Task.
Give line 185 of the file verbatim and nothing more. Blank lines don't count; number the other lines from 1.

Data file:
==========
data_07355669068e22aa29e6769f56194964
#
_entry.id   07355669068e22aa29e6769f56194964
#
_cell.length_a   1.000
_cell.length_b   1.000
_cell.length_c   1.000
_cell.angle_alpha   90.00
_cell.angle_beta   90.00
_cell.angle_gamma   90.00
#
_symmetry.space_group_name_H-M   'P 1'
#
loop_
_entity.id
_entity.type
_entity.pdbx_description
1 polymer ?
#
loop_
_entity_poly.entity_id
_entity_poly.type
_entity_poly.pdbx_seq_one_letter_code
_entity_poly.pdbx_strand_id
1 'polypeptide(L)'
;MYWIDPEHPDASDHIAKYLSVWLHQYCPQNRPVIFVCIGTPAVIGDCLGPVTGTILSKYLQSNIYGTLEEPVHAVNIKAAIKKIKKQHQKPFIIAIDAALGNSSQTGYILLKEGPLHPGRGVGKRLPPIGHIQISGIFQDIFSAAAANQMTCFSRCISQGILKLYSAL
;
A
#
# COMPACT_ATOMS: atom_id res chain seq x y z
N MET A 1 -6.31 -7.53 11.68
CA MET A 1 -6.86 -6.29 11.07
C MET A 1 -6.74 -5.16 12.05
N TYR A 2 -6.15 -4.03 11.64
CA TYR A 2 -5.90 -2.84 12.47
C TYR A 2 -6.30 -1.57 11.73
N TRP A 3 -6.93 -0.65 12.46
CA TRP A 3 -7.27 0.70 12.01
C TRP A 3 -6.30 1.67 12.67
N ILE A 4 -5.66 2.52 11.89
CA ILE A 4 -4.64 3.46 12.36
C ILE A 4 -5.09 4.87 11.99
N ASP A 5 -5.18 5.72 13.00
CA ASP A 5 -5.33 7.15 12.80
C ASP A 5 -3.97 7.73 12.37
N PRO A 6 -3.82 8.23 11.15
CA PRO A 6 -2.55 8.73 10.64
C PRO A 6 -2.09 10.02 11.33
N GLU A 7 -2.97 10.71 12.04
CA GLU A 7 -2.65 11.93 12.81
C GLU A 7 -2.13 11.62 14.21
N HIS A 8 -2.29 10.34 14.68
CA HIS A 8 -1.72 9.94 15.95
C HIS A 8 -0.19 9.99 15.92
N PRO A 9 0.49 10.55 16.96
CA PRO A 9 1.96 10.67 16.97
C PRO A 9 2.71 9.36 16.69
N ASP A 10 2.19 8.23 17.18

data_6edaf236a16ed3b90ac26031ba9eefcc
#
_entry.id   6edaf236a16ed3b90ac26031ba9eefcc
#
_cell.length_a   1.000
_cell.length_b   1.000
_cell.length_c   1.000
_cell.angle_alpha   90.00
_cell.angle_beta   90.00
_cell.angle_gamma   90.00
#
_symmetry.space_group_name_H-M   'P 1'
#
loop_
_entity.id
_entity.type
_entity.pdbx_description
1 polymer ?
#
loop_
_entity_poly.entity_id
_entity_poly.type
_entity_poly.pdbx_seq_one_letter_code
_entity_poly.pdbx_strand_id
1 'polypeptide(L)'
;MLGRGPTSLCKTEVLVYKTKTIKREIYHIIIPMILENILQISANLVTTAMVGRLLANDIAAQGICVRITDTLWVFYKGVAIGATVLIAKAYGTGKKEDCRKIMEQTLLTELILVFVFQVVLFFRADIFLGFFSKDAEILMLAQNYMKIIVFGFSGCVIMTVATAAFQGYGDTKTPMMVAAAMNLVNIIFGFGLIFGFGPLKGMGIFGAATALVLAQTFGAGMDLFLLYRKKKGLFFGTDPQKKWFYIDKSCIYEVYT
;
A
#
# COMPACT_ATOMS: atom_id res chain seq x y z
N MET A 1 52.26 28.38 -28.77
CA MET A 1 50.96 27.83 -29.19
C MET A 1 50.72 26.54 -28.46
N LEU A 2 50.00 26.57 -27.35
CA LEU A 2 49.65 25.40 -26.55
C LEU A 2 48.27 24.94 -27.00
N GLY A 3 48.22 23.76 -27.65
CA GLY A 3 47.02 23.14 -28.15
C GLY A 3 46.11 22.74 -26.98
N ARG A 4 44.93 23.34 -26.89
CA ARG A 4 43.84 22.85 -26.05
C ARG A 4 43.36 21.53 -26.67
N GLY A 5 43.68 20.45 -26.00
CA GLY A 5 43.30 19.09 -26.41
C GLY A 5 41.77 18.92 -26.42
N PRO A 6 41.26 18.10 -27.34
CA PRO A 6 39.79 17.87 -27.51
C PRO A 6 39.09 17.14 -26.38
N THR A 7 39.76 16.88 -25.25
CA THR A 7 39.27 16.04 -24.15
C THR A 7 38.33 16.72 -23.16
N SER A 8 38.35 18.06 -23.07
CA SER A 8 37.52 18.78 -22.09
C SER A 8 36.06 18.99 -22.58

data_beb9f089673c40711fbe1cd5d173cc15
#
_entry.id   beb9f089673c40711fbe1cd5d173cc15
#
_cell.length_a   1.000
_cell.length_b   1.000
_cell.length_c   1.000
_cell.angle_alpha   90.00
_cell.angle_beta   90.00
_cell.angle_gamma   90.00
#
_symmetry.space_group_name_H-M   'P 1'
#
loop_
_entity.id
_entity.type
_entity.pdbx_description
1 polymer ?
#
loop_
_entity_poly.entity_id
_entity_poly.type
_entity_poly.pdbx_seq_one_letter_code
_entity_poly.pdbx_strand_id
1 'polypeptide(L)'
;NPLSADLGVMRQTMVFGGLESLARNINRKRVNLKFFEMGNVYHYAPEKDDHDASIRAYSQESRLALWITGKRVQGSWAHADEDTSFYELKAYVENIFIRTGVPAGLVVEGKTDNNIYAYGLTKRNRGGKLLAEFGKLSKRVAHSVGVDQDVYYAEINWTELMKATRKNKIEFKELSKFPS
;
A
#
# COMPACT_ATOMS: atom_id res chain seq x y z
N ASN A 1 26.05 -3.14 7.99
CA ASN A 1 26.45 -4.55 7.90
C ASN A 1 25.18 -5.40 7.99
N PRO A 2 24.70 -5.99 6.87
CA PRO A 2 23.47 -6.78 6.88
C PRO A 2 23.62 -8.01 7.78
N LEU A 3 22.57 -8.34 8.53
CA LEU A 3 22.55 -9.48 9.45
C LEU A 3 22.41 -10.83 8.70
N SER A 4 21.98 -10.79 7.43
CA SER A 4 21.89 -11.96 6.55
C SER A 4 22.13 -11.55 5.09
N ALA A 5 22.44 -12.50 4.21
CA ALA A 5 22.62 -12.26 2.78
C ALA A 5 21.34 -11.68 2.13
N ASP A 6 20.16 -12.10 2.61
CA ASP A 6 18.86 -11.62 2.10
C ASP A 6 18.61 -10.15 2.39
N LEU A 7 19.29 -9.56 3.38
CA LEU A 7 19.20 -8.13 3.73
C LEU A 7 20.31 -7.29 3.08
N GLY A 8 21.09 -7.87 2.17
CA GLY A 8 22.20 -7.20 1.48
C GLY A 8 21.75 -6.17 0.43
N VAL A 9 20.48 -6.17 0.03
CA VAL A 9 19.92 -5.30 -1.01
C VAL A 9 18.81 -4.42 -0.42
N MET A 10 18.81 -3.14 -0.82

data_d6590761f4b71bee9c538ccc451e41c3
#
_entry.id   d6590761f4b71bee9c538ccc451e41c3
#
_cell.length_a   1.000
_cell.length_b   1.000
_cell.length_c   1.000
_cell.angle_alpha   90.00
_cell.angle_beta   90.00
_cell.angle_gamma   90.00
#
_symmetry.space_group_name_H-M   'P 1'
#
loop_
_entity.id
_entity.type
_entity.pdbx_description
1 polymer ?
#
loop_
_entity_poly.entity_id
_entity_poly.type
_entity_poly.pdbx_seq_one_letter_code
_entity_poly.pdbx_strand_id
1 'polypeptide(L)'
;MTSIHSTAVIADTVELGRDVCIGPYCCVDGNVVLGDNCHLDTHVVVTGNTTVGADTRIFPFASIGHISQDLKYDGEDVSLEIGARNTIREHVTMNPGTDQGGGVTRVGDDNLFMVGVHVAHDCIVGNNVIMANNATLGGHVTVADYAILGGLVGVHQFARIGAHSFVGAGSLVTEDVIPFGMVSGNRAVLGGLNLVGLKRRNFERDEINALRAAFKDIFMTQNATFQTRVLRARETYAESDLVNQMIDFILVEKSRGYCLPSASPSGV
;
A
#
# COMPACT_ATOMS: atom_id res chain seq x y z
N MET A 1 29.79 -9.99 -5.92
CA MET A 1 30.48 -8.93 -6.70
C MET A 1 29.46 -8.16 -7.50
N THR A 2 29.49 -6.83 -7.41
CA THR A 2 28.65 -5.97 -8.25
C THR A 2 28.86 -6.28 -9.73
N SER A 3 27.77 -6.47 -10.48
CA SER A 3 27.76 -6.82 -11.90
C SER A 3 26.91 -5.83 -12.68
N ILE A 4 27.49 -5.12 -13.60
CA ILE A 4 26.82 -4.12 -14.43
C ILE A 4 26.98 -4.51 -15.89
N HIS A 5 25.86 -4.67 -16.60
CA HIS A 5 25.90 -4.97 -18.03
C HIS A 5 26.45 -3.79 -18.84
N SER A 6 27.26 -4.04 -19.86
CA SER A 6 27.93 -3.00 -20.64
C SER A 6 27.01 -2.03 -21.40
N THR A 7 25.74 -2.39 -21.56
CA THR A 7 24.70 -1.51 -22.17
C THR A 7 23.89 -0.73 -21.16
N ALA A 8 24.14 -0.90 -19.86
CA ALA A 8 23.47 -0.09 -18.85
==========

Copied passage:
_entity.id